Model Rail (UK)
STEP BY STEP
1 The first step was to dismantle the model to ease handling and access, so the locomotive and tender bodies were unscrewed from their chassis. I flattened the slightly raised seams along the shoulders of the boiler with fine abrasive sticks, used wet.
2 After filing the moulded cab vent flush with the roof, while preserving the raised hinge section, four small holes were drilled within the footprint of the original vent. Work gently with the drill to avoid damaging any of the interior detail.
3 A fresh scalpel blade was used to cut away the waste material and create a rectangular aperture in the roof. A small square needle file can also be useful here. Again, take care with the interior detail and use fine abrasives to tidy up the roof.
4 A scrap of thin black plastic sheet was cut to the required size and test-fitted over the aperture. When I was happy that it was the correct size and shape, the corners were rounded slightly with abrasives and the vent was glued in the raised position.
5 The moulded twin front footsteps are a little shallow compared to the real thing, so small rectangles of thin sheet metal were cut and fixed over the existing steps. Fast-acting cyanoacrylate glue was employed, applied sparingly with a cocktail stick.
6 Overhead line warning legends were applied to the tender and sides of the boiler, in the form of waterslide decals. These locations were treated with gloss varnish beforehand, applied by hand brush. Another coat would seal the decals in place when dry.
7 No doubt as a cost-cutting measure, the safety valves and whistle of the ‘J27’ are rendered in black plastic. A more realistic brass finish was added using AK Interactive True Metal paint, with copper also added to the pipework.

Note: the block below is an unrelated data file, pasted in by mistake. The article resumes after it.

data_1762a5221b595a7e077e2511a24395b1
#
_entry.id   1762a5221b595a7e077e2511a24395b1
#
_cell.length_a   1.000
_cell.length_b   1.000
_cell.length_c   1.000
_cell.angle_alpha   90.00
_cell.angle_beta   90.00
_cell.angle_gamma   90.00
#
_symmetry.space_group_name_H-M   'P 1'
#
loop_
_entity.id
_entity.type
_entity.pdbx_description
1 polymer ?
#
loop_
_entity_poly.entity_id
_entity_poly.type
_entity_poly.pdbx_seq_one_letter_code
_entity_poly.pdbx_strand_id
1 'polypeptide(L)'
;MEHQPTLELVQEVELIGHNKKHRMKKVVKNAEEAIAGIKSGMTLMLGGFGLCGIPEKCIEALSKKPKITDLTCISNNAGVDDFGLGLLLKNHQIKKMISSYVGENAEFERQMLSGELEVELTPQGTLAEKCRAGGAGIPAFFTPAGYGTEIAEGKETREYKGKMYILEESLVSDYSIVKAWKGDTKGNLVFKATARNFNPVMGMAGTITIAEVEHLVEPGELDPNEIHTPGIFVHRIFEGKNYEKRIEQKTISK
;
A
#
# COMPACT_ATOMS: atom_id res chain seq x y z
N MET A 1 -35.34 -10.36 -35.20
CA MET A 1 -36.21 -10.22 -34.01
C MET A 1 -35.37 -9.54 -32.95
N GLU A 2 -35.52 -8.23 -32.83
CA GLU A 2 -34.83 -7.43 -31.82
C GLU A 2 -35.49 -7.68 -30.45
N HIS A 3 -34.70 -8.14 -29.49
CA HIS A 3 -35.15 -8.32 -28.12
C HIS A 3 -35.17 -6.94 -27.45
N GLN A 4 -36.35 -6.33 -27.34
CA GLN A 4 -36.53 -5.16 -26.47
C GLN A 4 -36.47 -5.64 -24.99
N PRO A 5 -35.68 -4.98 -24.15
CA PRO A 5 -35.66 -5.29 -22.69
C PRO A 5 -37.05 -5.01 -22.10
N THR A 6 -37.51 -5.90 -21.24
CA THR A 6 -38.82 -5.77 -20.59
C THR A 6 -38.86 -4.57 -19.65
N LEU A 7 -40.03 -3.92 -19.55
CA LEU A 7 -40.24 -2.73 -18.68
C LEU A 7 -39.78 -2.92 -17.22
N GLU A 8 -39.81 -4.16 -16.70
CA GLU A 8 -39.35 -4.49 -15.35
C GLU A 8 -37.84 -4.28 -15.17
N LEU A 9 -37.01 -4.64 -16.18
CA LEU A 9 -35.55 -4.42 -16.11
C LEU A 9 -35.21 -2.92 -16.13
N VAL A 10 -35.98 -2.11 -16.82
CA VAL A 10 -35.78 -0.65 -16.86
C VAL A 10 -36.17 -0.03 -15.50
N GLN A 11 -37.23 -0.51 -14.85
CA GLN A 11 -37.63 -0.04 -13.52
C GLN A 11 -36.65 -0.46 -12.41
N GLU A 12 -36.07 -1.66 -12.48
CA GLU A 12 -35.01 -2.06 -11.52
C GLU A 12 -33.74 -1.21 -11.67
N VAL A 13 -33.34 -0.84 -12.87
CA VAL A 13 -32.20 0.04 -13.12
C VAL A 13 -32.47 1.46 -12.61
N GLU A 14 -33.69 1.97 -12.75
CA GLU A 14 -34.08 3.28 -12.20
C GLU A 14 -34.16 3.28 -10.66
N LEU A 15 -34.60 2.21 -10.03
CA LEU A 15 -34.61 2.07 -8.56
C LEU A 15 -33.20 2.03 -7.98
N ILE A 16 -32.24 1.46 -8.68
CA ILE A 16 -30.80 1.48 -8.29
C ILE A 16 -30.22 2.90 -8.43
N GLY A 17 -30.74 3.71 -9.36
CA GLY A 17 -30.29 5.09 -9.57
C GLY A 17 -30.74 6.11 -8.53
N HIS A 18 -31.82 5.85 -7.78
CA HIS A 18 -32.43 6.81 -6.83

8 A mix of acrylic black, dark grey and rustbrown was mixed with similar shades of dry pigment to create a slightly grainy, textured paint. Only a small amount of the dry pigment is required, although the amount can be tailored to your own tastes.
9 The textured paint was stippled over the chassis frames, working it into and around all of the raised or recessed areas. Note that the tender wheels have been removed – it’s so much easier to treat them separately.
10 The axles were also removed to allow the wheels and chassis to be treated. These parts were cleaned beforehand with Hobby Trax’s Loco Go fluid, decanted into a jar and applied with swabs. Loco Go is also great for cleaning the wheel treads and pick-ups afterwards.
11 While the chassis elements dry, a mix of the same paints (without the dry pigments) was applied to a section of the bodywork. Work the paint into all corners…
12 …before wiping most of it away with cotton swabs. Work predominantly in vertical strokes and switch to a clean swab regularly. Leave as much or as little of the grimy paint behind as desired. Enamel paints provide much longer working times than acrylics.
13 The paint mix was also applied to the locomotive, one section at a time, wiping away most of the of the pigment immediately. Deposits of ‘dirt’ were left in recesses and vertical streaks were deliberately left behind.
14 Acrylics do dry so much quicker than enamels, so they need to be removed quickly, but they do allow the project to proceed apace. If the paint refuses to budge, dip the swab in an alcohol-based acrylic thinners or isopropyl alcohol.